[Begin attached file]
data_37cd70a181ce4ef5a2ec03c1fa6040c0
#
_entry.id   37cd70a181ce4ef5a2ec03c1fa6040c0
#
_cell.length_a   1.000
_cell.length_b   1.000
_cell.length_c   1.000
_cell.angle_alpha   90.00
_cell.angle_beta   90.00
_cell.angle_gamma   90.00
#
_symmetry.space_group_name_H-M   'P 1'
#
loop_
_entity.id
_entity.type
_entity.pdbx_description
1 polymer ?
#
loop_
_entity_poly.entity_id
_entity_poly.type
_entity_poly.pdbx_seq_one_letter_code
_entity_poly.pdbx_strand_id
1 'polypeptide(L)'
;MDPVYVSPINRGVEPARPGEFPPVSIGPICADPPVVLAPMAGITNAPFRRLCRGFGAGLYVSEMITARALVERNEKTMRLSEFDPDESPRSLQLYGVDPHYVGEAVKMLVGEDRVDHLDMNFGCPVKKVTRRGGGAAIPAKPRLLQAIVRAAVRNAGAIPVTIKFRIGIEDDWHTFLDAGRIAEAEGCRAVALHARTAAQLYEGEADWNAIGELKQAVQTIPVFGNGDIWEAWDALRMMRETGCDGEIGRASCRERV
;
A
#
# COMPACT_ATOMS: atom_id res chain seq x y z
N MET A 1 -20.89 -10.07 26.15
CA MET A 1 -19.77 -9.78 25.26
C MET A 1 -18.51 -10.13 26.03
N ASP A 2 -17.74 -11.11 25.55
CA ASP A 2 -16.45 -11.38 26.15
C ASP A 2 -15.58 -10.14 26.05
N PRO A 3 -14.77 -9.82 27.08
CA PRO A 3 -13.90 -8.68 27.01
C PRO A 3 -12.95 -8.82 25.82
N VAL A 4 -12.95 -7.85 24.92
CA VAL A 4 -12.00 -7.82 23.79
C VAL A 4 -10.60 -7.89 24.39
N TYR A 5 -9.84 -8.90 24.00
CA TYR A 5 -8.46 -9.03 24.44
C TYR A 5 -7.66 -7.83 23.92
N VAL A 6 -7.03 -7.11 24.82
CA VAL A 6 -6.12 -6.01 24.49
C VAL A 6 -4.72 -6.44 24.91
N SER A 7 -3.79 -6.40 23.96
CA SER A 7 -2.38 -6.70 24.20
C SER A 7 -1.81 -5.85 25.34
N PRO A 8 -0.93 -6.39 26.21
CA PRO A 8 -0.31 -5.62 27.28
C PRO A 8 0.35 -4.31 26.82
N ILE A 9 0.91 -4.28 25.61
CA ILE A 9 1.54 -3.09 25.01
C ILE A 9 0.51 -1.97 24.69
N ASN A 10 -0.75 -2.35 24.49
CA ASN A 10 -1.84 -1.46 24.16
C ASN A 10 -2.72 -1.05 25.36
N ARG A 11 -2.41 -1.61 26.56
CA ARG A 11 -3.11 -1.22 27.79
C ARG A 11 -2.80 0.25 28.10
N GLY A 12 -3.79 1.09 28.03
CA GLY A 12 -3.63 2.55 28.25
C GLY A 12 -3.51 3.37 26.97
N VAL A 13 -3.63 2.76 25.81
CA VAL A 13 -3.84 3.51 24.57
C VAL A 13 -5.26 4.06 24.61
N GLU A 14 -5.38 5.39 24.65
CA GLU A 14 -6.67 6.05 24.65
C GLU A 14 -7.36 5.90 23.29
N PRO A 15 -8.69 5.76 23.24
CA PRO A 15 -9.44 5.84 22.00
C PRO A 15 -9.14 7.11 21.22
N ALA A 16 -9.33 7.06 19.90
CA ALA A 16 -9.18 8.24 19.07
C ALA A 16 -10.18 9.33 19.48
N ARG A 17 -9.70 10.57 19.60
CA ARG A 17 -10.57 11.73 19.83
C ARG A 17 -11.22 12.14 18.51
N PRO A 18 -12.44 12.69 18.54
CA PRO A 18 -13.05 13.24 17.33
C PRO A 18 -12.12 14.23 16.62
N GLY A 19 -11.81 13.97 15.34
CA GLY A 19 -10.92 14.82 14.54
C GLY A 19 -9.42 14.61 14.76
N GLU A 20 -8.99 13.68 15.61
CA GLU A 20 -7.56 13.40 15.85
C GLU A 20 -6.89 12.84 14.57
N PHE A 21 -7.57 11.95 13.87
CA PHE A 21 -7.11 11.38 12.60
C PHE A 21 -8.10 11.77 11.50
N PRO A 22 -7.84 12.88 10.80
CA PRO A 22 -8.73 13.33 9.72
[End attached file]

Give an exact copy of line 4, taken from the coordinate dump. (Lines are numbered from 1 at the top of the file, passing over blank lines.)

#